Stop eating meat to save the reef

Desmond Bellamy, special projects coordinator, PETA Australia, Byron Bay 

The Great Barrier Reef, described by David Attenborough as one of the ‘greatest wonders’ on earth, is in grave danger. The latest government ‘report card’ on the reef gives it a D (poor) for the fifth year in a row, and an ecosystem-wide grade of E (very poor). The report names climate change as ‘the most serious threat’ and the warming and acidification of the oceans is widely acknowledged as the cause of the massive coral bleaching last summer.

We know that animal agriculture is responsible for a large proportion of greenhouse gas emission, up to 51 per cent according to Worldwatch. What is not so well known is the more localised damage done by farming of animals for meat in the reef catchment area.

The Department of Primary Industries estimates that there are four to five million cattle grazing in the reef catchment area, which results in extensive land clearing, widespread soil erosion, and the flow of eroded material, with associated nutrients, into the World Heritage Area.

Grazing of cattle for beef is, according to the Marine Park Authority, ‘the largest single land use on the catchment’.

Saving the reef, and combating climate change globally, demand urgent answers. Solutions which involve reducing fossil fuels require decades of preparation and billions of dollars. Yet the most effective way to stop climate change and save the reef is available to every one of us three times daily: just leave meat off our plates.



One response to “Stop eating meat to save the reef”

  1. Geoffrey says:

    Desmond, human beings have had meat as part of their diet for 2 million years. The reason you are here, able to write your letter and read my comment, is because your ancestors survived and thrived for all that time, partly because they ate meat. Think about it! Most of the people on the planet eat some form and amount of meat and they are not about to give it up. How about promoting wise, organic, farming and agriculture, and cruelty free, compassionate animal raising, which is much more likely to succeed in ending the problems associated with pollution from “conventional” agriculture.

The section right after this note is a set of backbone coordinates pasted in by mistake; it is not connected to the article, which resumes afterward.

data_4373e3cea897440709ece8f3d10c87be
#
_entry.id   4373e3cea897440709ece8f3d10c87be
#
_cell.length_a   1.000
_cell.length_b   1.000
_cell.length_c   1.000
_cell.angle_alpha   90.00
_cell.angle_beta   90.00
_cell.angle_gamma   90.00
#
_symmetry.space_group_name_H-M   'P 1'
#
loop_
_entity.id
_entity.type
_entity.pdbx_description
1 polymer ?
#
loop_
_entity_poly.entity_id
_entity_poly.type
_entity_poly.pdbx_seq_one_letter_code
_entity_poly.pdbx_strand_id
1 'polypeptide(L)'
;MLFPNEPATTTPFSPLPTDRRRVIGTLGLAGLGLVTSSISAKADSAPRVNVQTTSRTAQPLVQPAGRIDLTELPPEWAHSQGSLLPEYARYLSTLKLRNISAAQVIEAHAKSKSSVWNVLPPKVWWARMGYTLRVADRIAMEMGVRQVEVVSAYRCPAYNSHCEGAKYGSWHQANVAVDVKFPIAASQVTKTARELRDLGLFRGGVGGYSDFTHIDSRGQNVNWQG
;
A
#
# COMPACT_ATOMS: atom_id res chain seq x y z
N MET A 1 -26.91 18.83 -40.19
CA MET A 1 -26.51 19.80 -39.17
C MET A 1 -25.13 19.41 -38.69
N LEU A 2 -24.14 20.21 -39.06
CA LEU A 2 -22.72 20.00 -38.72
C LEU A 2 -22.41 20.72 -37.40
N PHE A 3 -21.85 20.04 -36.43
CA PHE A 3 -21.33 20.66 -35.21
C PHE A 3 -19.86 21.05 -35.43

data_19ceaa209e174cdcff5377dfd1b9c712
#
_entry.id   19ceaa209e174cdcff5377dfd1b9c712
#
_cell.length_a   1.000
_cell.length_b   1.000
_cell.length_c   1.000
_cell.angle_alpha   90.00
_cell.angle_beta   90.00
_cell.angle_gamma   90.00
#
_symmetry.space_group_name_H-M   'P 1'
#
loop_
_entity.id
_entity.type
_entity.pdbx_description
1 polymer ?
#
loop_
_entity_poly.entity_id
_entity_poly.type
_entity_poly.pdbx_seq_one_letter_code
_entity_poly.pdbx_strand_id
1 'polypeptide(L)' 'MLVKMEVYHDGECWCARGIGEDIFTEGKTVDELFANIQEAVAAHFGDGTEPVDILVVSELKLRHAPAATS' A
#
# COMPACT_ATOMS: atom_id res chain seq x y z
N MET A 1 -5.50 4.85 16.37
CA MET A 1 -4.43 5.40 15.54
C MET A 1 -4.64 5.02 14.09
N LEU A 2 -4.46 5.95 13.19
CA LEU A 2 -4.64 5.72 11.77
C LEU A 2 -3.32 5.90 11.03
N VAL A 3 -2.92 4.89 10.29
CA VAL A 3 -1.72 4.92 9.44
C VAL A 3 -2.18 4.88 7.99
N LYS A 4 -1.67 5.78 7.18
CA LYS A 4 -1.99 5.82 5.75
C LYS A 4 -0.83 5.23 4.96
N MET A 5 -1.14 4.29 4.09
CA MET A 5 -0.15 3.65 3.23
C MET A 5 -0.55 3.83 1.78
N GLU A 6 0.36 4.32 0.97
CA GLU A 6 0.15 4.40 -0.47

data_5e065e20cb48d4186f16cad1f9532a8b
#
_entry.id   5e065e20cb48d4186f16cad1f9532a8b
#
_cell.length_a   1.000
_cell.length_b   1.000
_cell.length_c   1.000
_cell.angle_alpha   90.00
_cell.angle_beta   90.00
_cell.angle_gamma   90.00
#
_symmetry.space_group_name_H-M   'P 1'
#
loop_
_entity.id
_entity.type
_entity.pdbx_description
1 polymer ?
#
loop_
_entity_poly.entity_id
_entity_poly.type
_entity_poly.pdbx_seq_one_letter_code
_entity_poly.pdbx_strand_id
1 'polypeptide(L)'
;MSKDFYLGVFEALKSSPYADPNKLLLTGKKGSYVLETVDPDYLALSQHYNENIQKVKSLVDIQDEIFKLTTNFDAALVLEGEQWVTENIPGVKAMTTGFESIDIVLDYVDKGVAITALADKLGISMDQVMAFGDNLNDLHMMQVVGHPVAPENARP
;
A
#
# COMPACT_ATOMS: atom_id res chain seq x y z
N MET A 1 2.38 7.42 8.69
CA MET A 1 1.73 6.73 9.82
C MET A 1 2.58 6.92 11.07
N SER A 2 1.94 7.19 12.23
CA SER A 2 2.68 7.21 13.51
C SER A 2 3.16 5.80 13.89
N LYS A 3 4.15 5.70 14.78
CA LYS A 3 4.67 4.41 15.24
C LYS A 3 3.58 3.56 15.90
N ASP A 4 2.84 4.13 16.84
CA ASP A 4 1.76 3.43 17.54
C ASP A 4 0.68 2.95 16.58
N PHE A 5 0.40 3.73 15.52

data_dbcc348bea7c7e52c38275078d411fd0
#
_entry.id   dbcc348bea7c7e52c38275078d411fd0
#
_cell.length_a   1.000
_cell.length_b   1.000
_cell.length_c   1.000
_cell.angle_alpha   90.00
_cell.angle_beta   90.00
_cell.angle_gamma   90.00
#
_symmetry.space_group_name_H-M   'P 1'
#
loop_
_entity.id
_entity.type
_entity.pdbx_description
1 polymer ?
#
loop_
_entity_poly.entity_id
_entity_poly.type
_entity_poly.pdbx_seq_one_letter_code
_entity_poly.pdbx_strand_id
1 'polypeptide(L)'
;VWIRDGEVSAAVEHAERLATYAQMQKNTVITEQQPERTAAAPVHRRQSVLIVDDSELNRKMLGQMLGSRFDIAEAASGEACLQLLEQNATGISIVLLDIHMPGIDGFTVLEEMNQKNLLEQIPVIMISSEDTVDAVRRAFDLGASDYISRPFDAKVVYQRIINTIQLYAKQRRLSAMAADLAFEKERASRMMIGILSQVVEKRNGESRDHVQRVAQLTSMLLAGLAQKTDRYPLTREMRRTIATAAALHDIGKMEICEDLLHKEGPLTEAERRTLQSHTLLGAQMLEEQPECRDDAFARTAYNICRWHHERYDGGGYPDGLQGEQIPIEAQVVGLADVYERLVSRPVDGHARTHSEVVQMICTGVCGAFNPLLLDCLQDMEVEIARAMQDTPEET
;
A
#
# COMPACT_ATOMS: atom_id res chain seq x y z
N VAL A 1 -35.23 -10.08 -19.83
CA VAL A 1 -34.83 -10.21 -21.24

Leave a Reply

Your email address will not be published. Required fields are marked *


Become a supporter of The Echo

A note from the editorial team

Some of The Echo’s editorial team: journalists Paul Bibby and Aslan Shand, editor Hans Lovejoy, photographer Jeff Dawson and Mandy Nolan

The Echo has never underestimated the intelligence and passion of its readers. In a world of corporate banality and predictability, The Echo has worked hard for more than 30 years to help keep Byron and the north coast unique with quality local journalism and creative ideas. We think this area needs more voices, reasoned analysis and ideas than just those provided by News Corp, lifestyle mags, Facebook groups and corporate newsletters.

The Echo is one hundred per cent locally owned and one hundred per cent independent. As you have probably gathered from what is happening in the media industry, it is not cheap to produce a weekly newspaper and a daily online news service of any quality.

We have always relied entirely on advertising to fund our operations, but often loyal readers who value our local, independent journalism have asked how they could help ensure our survival.

Any support you can provide to The Echo will make an enormous difference. You can make a one-off contribution or a monthly one. With your help, we can continue to support a better informed local community and a healthier democracy for another 30 years.”

Echonetdaily is made possible by the support of all of our advertisers.